We have just come back from six days in Italy, in Umbria, where the temperature hit 40 C, which more or less defeated the air conditioning. We were there because my partner’s son Ben and his family asked us to join them in a house they were borrowing.
When I discovered that the house was at Todi, I couldn’t resist the invitation, because there is a very strong connection to the Boyce Papers. Joanna Boyce went to Todi in the summer of 1857, with her friend Margaret Piotti and her Italian husband, to escape from the heat of Rome. She spent two months there, finding a studio which she shared with Margaret. Among Joanna’s sketchbooks in the British Museum there is one which has a number of sketches of the town, and more important, of the people there. Joanna methodically dated her sketches, and these tie up wonderfully with the dates of the letters that she wrote to her fiancé Henry Wells. She was waiting for him to come out from England, so that they could get married in Rome at the end of the year. Joanna was a fine writer, admired by Ruskin, and her sketches and the descriptions in the letters complement each other to perfection. Todi hasn’t changed much since she was there, though there was some damage in the Second World War, and it was easy to envisage the kind of life she led – though there are fewer mosquitoes and better remedies for the terrible heat rash which she suffered from.
We ventured out into a small village where a restaurant had been warmly recommended to us, and had an excellent meal; the food in the region is delicious, with the special treat of fresh black truffles. Continental restaurants often have cookery books on the shelves,- I remember a massive encyclopedia of Portuguese cooking in its sixtieth edition in Lisbon a year or two ago. I glanced idly at the handful behind the table, only to discover that one was a familiar Boydell title, Terence Scully’s The Art of Cookery in the Middle Ages, in the Italian edition, as pictured here.
That wasn’t the end of the Boydell trail. We moved on to a hotel in Spoleto, perched above a deep forested gorge with a superb medieval aqueduct across it: it was just outside the town, and almost isolated, even though it was no more than half a mile from the centre. It had been a focal point of the Spoleto festival, founded by Samuel Barber and his partner Gian Carlo Menotti, with splendidly eccentric posters of past festivals and photos of musicians who had stayed there on the walls. Their activities in Spoleto naturally figure in Peter Dickinson’s Samuel Barber Remembered.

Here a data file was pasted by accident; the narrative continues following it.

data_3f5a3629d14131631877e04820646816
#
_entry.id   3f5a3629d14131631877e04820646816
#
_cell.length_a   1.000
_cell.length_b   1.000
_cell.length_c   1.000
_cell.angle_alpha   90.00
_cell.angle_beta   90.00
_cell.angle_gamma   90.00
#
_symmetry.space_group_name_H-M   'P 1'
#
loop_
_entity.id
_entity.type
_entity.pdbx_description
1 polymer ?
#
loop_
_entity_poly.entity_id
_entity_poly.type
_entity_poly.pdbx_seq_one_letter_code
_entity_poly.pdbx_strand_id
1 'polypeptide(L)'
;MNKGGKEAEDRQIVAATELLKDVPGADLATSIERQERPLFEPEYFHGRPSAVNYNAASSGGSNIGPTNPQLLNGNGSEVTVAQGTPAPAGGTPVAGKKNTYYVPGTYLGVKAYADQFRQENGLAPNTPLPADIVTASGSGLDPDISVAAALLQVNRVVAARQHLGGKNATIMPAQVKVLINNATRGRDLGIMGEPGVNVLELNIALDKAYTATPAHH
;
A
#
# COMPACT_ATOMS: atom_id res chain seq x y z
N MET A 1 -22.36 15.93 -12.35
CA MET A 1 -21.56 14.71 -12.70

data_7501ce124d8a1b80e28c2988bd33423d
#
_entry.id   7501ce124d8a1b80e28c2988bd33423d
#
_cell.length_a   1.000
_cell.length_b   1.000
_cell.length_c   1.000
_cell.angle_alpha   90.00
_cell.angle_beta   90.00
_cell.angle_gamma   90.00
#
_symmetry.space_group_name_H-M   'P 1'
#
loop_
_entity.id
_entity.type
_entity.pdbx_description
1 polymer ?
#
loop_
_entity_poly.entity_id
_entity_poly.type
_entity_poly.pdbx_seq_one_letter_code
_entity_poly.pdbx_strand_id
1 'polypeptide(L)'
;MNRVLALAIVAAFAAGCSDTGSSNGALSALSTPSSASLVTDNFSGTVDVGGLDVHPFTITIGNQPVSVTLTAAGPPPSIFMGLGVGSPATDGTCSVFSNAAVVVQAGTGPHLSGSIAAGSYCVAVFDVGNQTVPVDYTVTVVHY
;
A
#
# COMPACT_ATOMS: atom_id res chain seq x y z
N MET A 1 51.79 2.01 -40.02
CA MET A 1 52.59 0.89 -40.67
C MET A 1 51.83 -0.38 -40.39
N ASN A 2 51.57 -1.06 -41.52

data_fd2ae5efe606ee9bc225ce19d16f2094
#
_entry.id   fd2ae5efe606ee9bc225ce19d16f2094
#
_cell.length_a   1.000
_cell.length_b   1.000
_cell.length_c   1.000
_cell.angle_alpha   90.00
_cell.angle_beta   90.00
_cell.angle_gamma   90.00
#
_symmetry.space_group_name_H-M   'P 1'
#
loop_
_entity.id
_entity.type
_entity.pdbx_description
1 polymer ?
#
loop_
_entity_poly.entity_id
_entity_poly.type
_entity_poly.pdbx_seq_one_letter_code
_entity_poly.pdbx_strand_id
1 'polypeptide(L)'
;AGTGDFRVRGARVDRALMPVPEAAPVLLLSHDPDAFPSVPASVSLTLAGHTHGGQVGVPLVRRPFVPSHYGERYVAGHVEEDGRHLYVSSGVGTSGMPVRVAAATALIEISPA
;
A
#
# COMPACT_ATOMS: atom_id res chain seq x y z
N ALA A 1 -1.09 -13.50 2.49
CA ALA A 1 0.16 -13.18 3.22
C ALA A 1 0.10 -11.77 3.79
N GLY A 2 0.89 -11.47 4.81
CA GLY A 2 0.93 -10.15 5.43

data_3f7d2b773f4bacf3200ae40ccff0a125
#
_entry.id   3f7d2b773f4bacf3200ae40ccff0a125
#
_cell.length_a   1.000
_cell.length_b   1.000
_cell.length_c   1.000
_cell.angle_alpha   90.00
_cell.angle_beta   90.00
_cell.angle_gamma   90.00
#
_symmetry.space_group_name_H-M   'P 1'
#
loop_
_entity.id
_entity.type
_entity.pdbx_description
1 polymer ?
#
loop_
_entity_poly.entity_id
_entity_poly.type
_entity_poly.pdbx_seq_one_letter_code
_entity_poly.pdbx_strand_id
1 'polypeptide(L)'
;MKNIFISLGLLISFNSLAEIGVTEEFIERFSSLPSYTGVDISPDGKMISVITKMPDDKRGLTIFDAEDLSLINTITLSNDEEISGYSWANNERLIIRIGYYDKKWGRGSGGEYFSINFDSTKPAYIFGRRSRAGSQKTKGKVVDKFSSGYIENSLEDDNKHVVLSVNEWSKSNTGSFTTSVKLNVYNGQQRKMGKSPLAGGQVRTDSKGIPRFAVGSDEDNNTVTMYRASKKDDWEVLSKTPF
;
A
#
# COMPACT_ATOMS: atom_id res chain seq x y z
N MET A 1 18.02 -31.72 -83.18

Breakfast was on a terrace overlooking the gorge, and we came down one morning to find someone apparently practising the guitar. On closer inspection, it was not a guitar, but a lute, and its owner explained that he had made it, and was trying out at Spoleto because it was impossible to do so in Rome because of the noise. I remembered meeting lute-makers at the Suffolk Villages festival, run by Peter Holman, author of Life After Death: The Viola da Gamba in Britain from Purcell to Dolmetsch and an expert on early instruments. I mentioned this, to find that our lutenist actually knew Peter Holman, in the relatively small world of those interested in the making of early instruments.
So quite a good haul for a mere six days!
Listen to author Sue Bradbury give an introduction to the intertwined lives of three remarkable young artists in Victorian London as she discusses her latest publication: Joanna, George and Henry.
This guest post is written by Richard Barber, who is the author of numerous books on medieval history and Arthurian legend. The Holy Grail: Imagination and Belief (2004) and Henry II (2015) were published by Penguin Books. He was visiting Professor at the University of York until 2016 and was awarded an honorary doctorate there in 2015.